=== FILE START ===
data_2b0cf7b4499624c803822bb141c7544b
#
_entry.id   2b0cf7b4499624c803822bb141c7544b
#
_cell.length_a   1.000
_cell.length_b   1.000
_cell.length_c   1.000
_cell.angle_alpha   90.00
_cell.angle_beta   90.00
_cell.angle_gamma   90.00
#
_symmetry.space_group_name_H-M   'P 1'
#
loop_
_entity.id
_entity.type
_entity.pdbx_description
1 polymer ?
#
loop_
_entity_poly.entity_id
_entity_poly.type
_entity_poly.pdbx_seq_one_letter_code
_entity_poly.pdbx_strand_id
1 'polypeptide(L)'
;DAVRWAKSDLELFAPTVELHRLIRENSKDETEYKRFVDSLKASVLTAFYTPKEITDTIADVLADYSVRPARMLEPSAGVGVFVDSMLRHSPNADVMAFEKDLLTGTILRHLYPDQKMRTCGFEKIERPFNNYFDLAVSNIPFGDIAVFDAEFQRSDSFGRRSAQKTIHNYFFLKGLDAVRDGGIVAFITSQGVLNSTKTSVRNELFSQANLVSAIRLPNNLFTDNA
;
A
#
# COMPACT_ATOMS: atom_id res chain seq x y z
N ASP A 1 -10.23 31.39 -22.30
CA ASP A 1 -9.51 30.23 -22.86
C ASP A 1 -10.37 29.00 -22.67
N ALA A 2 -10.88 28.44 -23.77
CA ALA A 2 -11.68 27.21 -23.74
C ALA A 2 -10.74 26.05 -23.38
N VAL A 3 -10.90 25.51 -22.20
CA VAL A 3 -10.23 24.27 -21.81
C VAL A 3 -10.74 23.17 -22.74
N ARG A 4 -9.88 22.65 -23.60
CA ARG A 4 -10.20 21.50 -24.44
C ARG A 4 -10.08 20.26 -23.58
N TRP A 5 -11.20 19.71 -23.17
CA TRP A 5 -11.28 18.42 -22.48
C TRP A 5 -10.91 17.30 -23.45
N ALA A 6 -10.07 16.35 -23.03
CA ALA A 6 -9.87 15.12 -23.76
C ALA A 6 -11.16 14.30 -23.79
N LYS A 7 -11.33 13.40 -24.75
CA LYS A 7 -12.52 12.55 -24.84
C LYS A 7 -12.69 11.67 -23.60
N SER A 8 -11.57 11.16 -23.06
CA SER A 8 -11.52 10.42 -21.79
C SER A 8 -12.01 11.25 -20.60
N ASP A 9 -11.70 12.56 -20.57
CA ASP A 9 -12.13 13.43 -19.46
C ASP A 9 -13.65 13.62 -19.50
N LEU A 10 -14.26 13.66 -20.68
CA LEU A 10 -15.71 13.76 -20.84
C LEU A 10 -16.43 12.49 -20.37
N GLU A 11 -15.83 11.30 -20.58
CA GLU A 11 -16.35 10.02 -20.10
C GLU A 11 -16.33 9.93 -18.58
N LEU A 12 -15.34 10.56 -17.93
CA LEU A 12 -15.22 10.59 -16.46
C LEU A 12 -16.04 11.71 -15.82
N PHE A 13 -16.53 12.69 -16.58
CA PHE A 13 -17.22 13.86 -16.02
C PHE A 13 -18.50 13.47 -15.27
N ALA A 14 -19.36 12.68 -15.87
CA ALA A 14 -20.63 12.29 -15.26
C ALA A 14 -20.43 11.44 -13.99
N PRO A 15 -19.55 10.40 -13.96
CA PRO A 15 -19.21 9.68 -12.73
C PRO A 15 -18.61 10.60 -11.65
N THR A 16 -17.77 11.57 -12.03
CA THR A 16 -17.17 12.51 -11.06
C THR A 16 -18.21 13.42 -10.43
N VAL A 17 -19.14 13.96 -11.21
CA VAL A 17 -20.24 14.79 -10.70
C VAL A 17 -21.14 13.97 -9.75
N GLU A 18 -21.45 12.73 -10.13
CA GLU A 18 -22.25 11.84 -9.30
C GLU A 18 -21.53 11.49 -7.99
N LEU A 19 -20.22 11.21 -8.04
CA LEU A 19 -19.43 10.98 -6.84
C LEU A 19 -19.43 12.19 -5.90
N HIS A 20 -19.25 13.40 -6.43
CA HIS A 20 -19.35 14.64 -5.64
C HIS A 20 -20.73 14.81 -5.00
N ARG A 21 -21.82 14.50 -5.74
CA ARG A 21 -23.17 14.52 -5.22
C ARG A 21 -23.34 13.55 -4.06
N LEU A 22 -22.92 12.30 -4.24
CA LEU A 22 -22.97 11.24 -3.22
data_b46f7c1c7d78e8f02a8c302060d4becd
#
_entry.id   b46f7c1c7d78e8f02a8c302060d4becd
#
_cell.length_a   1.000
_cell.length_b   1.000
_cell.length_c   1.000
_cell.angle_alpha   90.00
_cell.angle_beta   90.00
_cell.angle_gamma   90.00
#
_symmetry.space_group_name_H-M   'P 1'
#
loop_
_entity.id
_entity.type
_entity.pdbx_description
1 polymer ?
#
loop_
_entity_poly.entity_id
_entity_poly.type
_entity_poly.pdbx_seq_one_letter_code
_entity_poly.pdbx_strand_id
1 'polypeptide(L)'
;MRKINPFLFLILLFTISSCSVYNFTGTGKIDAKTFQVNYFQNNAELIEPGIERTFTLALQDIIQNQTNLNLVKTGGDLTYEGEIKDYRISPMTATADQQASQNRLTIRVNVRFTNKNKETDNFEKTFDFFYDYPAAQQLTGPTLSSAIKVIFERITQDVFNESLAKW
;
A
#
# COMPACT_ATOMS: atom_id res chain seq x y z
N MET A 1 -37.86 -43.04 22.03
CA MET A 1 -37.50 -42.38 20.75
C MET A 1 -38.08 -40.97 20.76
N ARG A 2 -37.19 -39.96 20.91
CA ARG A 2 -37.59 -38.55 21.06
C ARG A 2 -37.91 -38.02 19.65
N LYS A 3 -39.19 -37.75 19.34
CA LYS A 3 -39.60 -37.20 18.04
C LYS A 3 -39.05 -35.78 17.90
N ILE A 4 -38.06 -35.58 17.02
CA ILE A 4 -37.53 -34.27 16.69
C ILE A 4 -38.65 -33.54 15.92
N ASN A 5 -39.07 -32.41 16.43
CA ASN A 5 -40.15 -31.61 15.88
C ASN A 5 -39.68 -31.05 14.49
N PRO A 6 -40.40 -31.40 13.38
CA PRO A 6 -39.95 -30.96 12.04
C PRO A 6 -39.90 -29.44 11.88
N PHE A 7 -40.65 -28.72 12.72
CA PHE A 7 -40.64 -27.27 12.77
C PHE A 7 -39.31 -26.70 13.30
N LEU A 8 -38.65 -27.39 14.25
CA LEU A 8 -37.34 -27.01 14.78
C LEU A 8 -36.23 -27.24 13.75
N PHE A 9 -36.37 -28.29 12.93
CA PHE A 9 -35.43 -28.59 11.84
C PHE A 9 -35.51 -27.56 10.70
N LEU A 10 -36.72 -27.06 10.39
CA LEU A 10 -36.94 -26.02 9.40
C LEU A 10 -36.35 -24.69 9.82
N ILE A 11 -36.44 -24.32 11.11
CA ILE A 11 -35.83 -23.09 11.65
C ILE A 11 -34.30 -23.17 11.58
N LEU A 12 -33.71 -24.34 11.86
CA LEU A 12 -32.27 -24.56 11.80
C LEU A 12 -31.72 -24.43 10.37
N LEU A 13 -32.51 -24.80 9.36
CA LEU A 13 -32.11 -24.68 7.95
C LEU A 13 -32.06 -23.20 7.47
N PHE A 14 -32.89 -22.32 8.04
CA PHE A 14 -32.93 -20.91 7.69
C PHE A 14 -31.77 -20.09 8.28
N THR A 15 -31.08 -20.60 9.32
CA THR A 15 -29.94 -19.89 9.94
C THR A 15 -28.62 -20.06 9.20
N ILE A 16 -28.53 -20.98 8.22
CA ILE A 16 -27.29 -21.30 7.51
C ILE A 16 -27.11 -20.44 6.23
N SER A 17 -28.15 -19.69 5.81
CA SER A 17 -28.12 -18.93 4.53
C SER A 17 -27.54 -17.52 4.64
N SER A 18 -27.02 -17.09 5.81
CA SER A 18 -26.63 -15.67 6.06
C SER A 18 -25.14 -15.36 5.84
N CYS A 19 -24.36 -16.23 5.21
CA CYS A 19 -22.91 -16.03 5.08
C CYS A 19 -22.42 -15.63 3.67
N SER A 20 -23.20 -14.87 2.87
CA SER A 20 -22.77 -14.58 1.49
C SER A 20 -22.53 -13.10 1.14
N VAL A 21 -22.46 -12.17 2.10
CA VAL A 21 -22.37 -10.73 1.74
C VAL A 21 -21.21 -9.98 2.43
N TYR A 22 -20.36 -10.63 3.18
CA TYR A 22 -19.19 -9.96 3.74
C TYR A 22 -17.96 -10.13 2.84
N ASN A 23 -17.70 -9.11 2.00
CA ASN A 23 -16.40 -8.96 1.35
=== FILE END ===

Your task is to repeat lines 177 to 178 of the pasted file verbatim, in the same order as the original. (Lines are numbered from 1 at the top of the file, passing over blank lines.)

N SER A 18 -27.02 -17.09 5.81
CA SER A 18 -26.63 -15.67 6.06